In the 21st century, millions of people got to see, photograph and film a total solar eclipse. With technology so advanced and widely available, in recent years we got to see photos and footage shot from an airplane, a stratospheric balloon and even from space. But what was it like to shoot this phenomenon almost 120 years ago? Thanks to a recently recovered video, you can see the first ever footage of a total solar eclipse, filmed way back in 1900.
Whether you’re learning about history or looking for inspiration, historic images are always interesting to browse through. The Arab Image Foundation is digitizing its collection. Out of half a million images, now you can access and download 22,000 of them from an online gallery – and there are more to come.
We live in such a strange world. As major camera manufacturers abandon their analog cameras, young companies such as MiNT build new ones. Today, they just released new details regarding the InstantKon RF70 instant camera. It features a classic design with full manual control, and you can pre-order it now for $849.
In late 2017, NYC parks official found two cardboard boxes full of amazing color slides from 1978. There are 2,924 slides that were shot during New York newspaper strike, and they have been forgotten for all this time. Today, they are telling us a story of another time and give us a marvelous glimpse into the past.
Most of us have heard (or owned) lenses from Helios 44 series. But photographer and filmmaker Mathieu Stern has found an ultra-rare Soviet lens with extraordinary bokeh. He got himself a Helios-65 50mm f/2, a lens so rare that there’s no adapter on the market for it. So, he 3D-printed his own adapter and put this vintage lens to a test.
From time to time, life rewards you with some crazy luck. Justin Whiting from Spalding, U.K. was extremely lucky to buy a 19-century photo on eBay, which turned out to be a rare portrait of Jesse James, an infamous American outlaw. Whiting bought the photo for only seven pounds (around $10), and as it turns out – it could actually be worth $2 million.
There probably aren’t very many of us who haven’t heard of Vivian Maier, a street photographer whose work was discovered accidentally after it was sold at an auction. But she is not the only photographer whose marvelous work would be discovered only after her death.
In 2017, Asya Ivashintsova-Melkumyan found a dusty box of 30,000 negatives in the attic of her home in Pushkin, Saint Petersburg. They belonged to her mother, Masha Ivashintsova, who took the photos between 1960 and 1999. Masha rarely showed her work to anyone, so Asya developed the films and what she discovered was astounding. A collection of poetic, documentary, emotional and gloomy photos documenting Masha’s life, and the time in which she lived.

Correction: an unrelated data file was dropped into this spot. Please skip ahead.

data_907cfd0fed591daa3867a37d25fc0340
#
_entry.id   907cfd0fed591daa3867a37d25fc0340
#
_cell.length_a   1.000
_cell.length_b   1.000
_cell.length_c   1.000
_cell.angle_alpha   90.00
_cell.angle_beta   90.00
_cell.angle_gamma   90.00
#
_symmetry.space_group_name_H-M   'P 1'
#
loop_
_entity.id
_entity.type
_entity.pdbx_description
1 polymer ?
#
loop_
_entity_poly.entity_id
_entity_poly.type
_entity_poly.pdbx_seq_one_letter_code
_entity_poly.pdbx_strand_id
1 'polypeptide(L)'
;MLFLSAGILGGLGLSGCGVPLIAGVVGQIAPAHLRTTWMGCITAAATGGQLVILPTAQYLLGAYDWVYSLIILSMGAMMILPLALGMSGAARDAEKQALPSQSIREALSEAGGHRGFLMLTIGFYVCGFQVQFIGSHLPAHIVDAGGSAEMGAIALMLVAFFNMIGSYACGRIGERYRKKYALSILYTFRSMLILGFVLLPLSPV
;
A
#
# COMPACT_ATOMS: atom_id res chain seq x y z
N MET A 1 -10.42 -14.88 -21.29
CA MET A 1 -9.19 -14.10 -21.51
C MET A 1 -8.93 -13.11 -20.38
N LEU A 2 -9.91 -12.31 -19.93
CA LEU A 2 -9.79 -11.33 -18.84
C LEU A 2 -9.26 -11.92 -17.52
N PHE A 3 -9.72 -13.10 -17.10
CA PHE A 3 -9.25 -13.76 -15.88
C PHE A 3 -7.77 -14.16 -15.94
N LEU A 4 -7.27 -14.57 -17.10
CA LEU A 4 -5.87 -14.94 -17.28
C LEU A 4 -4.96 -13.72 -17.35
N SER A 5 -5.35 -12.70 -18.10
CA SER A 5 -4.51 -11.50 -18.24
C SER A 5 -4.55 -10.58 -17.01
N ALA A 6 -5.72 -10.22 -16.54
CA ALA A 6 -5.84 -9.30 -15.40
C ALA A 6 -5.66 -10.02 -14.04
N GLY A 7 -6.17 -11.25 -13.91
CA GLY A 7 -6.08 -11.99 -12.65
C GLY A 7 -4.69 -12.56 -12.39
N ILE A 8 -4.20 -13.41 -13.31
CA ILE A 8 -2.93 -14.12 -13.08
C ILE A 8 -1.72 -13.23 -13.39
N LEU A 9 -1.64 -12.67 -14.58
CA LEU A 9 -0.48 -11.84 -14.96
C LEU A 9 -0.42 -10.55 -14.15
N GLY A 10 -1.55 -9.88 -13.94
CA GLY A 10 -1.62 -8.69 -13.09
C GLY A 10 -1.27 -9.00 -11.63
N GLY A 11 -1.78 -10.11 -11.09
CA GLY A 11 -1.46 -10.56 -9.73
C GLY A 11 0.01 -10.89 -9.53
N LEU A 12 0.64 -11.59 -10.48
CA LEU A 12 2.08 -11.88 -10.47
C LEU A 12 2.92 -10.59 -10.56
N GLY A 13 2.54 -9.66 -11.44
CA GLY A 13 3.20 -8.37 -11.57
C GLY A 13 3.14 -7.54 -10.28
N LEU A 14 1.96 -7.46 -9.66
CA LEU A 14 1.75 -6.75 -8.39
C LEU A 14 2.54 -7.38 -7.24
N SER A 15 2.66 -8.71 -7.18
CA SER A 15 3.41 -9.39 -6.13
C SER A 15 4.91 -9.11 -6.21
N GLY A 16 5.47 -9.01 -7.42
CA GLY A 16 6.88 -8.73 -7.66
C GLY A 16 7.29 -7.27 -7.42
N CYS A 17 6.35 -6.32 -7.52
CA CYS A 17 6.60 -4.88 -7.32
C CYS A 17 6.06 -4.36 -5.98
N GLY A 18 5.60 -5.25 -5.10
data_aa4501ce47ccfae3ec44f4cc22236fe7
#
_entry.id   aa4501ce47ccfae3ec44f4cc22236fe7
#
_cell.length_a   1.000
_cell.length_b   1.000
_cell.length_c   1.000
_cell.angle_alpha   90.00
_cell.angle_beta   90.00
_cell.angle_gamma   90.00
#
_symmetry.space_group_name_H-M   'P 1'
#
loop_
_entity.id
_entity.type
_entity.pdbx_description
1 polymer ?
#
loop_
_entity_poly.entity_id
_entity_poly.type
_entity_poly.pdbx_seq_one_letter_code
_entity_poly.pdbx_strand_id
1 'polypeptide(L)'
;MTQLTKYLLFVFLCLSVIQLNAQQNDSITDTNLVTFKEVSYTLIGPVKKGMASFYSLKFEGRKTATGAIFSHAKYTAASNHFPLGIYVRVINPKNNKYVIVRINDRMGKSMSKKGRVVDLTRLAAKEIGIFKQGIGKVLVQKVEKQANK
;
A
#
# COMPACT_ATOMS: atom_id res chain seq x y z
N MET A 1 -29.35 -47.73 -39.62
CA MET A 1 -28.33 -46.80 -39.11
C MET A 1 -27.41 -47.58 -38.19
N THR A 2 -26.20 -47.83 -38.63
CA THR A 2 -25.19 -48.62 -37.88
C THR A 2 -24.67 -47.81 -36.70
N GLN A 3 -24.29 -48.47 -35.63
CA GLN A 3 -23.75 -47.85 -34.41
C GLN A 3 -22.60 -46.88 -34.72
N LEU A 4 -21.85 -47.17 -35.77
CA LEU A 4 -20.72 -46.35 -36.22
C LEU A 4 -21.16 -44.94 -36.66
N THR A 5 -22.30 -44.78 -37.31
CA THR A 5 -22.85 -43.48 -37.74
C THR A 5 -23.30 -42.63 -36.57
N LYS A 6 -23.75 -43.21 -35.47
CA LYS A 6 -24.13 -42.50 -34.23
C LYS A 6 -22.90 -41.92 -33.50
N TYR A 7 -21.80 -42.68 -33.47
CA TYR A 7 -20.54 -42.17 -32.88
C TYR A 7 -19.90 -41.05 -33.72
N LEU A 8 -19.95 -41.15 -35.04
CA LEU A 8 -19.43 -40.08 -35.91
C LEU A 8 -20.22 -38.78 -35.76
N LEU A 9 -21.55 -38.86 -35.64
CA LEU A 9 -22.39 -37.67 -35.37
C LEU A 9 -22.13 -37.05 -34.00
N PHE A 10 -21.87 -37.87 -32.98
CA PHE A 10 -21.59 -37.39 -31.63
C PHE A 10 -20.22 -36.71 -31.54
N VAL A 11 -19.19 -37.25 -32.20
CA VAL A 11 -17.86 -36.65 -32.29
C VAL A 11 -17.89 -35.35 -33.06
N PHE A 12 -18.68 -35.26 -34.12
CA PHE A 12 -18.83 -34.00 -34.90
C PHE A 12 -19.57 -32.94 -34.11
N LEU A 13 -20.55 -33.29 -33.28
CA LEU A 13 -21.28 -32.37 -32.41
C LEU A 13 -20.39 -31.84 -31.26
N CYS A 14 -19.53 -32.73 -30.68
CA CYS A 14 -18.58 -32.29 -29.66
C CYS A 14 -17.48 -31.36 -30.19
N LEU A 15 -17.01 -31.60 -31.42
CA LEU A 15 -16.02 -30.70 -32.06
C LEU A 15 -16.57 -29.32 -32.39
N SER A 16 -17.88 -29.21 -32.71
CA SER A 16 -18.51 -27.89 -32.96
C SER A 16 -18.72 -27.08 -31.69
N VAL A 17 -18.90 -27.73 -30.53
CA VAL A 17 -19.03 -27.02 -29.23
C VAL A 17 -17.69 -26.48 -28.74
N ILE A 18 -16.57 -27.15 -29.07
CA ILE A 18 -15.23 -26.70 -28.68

In 2018, we are talking about a camera able to produce 400 MP photos. It’s a great thing to follow the progress of technology and be a part of it. But sometimes it’s also great to travel back in time, just for fun. Lazy Game Reviews takes you back to the past and shoots with Epson PhotoPC, the first consumer digital camera from Epson. There’s the full experience, from unboxing, through shooting, to transferring and editing the photos. And if you had one of the digital cameras from the ‘90s, this will certainly bring back some memories.
Since the beginning of my photography career (perhaps life in general), I have been a huge proponent of seeing how much can be accomplished with minimal cash outlay. Sure, at times this has been because of major budget restrictions, but other times it was simply my way of staging a one-man rebellion against the swirling tide of consumerism…almost like gaming the system, as it were. Like I recently told Udi Tirosh, founder of DIYPhotography, “You inspired me early in my career, and now I have become an insatiable monster of your own creation.”
But, I have learned throughout life that: a) sometimes you get just what you pay for, and b) sometimes it’s really not worth reinventing the proverbial wheel. However, that’s more of a side note…
A while ago, Vivian Maier Estate entered a complicated legal battle against the owners of the photographer’s work. This time, they are filing a claim against Jeffrey Goldstein, one of the collectors who owns a part of Maier’s collection.
The estate is alleging copyright infringement: unauthorized copying, exhibition and print sales of the photographer’s work. In addition, they are claiming trademark infringement, alleging that Goldstein is profiting illegally from the estate’s trademark.